David Bronstein (1924-2006) was a Soviet and later Russian chess grandmaster, known for his creative and imaginative play. He was one of the leading chess players in the world in the 1950s and competed in several Candidates Tournaments, which were the matches used to determine the challenger for the World Chess Championship.
Bronstein had a distinctive and dynamic style of play, which was marked by his willingness to take risks and his ability to improvise and find unexpected solutions to problems on the board. He was particularly known for his skill in handling complex and unbalanced positions, and his games often featured sharp tactics and surprising moves.
Vladas Mikėnas was a Lithuanian chess player who was born on March 17, 1910, and died on November 3, 1992. He was one of the strongest chess players in the world during the 1930s and 1940s, and was awarded the title of International Grandmaster by FIDE, the World Chess Federation, in 1950.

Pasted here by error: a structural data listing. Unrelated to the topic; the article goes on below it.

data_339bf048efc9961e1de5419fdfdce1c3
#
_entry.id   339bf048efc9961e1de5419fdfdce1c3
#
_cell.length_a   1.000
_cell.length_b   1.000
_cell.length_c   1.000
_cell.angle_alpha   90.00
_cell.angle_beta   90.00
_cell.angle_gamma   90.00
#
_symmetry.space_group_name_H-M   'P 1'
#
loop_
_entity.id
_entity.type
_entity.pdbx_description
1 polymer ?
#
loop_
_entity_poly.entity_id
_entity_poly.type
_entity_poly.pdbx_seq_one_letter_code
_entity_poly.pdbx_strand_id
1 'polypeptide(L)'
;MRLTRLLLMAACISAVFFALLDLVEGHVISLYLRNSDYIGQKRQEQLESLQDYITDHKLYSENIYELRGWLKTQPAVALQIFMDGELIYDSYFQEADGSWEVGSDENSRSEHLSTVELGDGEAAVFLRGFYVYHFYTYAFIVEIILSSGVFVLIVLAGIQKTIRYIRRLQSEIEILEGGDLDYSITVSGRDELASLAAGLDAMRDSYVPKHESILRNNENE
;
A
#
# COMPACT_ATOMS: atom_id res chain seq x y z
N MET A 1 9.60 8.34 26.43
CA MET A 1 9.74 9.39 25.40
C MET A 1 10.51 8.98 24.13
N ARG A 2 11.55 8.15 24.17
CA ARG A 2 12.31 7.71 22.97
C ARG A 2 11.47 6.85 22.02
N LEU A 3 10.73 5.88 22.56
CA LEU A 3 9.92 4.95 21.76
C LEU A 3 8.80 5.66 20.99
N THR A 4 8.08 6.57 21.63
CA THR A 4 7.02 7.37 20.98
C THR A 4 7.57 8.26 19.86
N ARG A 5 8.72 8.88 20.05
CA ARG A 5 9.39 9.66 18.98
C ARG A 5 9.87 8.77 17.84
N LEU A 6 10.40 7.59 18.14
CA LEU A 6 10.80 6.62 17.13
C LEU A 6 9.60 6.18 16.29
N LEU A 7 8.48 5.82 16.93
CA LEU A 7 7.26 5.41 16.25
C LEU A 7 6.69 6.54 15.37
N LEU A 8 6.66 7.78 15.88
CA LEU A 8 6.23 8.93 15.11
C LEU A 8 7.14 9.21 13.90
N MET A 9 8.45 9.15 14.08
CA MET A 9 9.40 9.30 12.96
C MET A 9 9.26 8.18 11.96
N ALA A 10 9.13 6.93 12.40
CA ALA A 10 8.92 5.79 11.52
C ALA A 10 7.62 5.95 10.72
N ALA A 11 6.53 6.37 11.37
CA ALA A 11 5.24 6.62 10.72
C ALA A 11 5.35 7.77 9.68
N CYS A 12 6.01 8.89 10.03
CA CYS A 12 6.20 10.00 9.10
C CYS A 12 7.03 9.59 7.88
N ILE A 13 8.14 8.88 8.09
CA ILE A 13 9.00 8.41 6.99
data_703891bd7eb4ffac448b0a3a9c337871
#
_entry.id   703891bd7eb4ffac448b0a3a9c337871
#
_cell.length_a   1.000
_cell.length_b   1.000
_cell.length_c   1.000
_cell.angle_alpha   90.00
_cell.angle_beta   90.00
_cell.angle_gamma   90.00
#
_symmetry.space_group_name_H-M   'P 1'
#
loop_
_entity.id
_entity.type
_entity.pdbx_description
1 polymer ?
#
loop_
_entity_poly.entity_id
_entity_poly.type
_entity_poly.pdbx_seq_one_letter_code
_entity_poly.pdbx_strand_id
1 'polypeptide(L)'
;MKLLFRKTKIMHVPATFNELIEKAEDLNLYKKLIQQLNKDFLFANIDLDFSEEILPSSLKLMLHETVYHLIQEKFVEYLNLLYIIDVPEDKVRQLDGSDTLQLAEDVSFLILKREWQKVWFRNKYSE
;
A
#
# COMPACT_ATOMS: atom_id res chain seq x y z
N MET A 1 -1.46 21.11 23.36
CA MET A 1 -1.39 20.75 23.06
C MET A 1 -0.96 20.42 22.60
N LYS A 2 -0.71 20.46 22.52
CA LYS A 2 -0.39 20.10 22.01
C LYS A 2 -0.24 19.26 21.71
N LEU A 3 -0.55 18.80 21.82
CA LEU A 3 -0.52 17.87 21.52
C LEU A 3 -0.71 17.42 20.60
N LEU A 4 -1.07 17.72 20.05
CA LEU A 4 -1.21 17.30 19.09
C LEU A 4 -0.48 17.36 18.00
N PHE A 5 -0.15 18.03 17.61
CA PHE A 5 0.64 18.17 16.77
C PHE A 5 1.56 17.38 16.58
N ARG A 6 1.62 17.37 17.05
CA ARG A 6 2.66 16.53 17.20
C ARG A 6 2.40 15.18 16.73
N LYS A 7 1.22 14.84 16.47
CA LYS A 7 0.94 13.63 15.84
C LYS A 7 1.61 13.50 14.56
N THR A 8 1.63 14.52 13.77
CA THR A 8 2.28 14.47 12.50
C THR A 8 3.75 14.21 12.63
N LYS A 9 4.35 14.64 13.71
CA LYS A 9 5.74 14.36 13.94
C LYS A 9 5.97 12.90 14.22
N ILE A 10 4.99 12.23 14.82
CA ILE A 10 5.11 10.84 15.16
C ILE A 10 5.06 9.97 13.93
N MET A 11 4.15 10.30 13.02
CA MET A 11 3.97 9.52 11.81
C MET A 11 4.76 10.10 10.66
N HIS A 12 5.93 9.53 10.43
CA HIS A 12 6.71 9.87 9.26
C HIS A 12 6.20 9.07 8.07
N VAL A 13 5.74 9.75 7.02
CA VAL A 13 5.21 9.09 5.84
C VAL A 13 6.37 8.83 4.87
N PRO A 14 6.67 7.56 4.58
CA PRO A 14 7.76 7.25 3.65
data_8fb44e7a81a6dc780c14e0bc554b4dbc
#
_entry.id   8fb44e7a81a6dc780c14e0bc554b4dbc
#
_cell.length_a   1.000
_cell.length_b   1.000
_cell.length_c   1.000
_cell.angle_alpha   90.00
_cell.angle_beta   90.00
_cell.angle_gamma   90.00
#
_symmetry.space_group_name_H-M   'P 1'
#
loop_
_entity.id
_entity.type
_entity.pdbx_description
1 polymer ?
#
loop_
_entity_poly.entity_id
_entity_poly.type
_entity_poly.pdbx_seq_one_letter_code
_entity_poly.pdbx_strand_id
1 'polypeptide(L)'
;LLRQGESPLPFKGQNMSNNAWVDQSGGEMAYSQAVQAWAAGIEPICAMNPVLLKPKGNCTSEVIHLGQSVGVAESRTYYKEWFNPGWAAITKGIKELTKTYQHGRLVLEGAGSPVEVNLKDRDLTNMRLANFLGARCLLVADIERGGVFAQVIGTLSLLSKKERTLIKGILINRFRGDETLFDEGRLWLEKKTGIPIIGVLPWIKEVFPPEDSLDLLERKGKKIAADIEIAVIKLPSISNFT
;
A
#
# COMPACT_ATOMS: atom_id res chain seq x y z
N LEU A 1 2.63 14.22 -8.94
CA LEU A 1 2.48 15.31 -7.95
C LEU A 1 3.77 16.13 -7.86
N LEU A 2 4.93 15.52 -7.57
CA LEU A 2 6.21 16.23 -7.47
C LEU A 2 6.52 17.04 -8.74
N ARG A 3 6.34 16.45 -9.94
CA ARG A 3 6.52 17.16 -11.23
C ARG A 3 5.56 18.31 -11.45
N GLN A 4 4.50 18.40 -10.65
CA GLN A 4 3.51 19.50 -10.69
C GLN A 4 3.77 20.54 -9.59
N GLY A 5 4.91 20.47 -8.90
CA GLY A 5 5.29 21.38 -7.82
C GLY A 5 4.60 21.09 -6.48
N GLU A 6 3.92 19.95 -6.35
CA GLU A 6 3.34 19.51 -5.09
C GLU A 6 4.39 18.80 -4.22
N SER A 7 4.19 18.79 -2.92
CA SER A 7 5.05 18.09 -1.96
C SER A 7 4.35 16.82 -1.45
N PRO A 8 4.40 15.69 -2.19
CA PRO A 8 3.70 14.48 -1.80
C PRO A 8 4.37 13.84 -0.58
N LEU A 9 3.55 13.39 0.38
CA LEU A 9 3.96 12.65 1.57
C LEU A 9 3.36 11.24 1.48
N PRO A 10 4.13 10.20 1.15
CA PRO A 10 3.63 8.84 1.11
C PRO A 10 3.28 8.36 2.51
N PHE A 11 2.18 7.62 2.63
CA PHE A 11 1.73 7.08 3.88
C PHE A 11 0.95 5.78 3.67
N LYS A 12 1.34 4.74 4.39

Mikėnas was known for his aggressive and dynamic playing style, and he was particularly strong in the opening. He was the winner of the Lithuanian Chess Championship six times, and he also won a number of international tournaments, including the prestigious Hastings Chess Congress in 1935/36.
According to some reports, Bent Larsen, the strongest grandmaster from Scandinavia until the emergence of Magnus Carlsen, once stated that by knowing and understanding this particular game, one could effectively face the Latvian Gambit.